Blackman Barbecue integral part of life

Source: The Daily News Journal, July 3, 2010

Sometimes, it seems, the rat race is running faster than ever, with people working so hard to survive the recession they rarely have time to relax and talk to friends.

In its 61st year, though, the Blackman Barbecue afforded local folks a chance to gather, reflect on old times, look to the future, show off their children, talk politics or simply share a laugh. The event isn’t quite the same as it used to be after moving to Blackman Middle School from the friendly confines of Blackman Community Center. But it had little choice because the crowd outgrew the grounds.

Barbecue, beans, coleslaw and iced tea continue to be the main fare, and this year’s gathering drew its fair share of political candidates, too, each looking to gain an edge at an event guaranteed to attract a large crowd. The Cripple Creek Cloggers showed their old-time dancing skills, and a modern version of Ben Franklin attended wearing 1700s clothing while some handed out pocket-sized copies of the Constitution. That is fitting, because we believe the Constitution and Bill of Rights, in part, make gatherings such as this — including the politicking — possible for American citizens. We are free to gather, to speak, to listen and to campaign, all without worrying about government interference.

Freedom, family and friends — the Blackman Barbecue provides us a sense of community within Rutherford County and a solid place in the national community as well.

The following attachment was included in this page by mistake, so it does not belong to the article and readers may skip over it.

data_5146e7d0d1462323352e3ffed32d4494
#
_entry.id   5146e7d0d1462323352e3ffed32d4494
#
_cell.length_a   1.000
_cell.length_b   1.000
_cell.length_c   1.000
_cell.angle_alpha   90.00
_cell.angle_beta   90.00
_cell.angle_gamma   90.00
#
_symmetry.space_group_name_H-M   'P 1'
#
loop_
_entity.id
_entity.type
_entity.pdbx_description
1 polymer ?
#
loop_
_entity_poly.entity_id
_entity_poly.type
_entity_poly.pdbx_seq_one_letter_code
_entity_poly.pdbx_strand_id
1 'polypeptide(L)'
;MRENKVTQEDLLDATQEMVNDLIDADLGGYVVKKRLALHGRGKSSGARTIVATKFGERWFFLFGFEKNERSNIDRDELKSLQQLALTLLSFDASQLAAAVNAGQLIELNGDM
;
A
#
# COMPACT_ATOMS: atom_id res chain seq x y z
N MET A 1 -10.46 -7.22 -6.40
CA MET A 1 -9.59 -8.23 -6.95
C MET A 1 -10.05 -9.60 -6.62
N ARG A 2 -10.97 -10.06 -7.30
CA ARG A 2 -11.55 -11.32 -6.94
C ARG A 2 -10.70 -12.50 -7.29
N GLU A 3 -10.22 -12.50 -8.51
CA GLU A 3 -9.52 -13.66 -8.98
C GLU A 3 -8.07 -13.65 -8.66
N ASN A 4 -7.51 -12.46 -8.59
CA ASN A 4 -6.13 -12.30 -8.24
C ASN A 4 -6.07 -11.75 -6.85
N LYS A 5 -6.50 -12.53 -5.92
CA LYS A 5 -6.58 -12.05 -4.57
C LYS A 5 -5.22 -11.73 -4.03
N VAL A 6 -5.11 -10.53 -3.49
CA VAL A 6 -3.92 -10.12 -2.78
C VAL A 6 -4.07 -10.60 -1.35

Blackman Barbeque set for Friday, June 25

The 61st annual Blackman Barbeque will be from 5 to 8 p.m. Friday, June 25 at Blackman Middle School at 3945 Blaze Drive. Tickets are $8 for adults and $4 for children. They are being sold now by Blackman Community Club members and will be available at the door.  Proceeds go for upkeep of the Blackman Community Center and service projects. Traditional food is pork barbeque, beans, slaw, chips and tea.

In addition to dinner, the event includes live music, dancing, an auction and a raffle. There will also be activities for children, including two inflatable bounce houses. With voters going to the polls for the primary election in August and general election in November, the barbeque is also a must-attend event for those running for city, county, state and national office.

The Blackman Barbeque was conceived by the Blackman Community Club in 1949 to raise funds for a clubhouse and grounds. Over time, the event has grown, and the community center has flourished as a place for community meetings, family reunions and children to play.

For more information on the Blackman Barbeque, contact John L. or Melissa Batey at 615-890-1608 or via e-mail at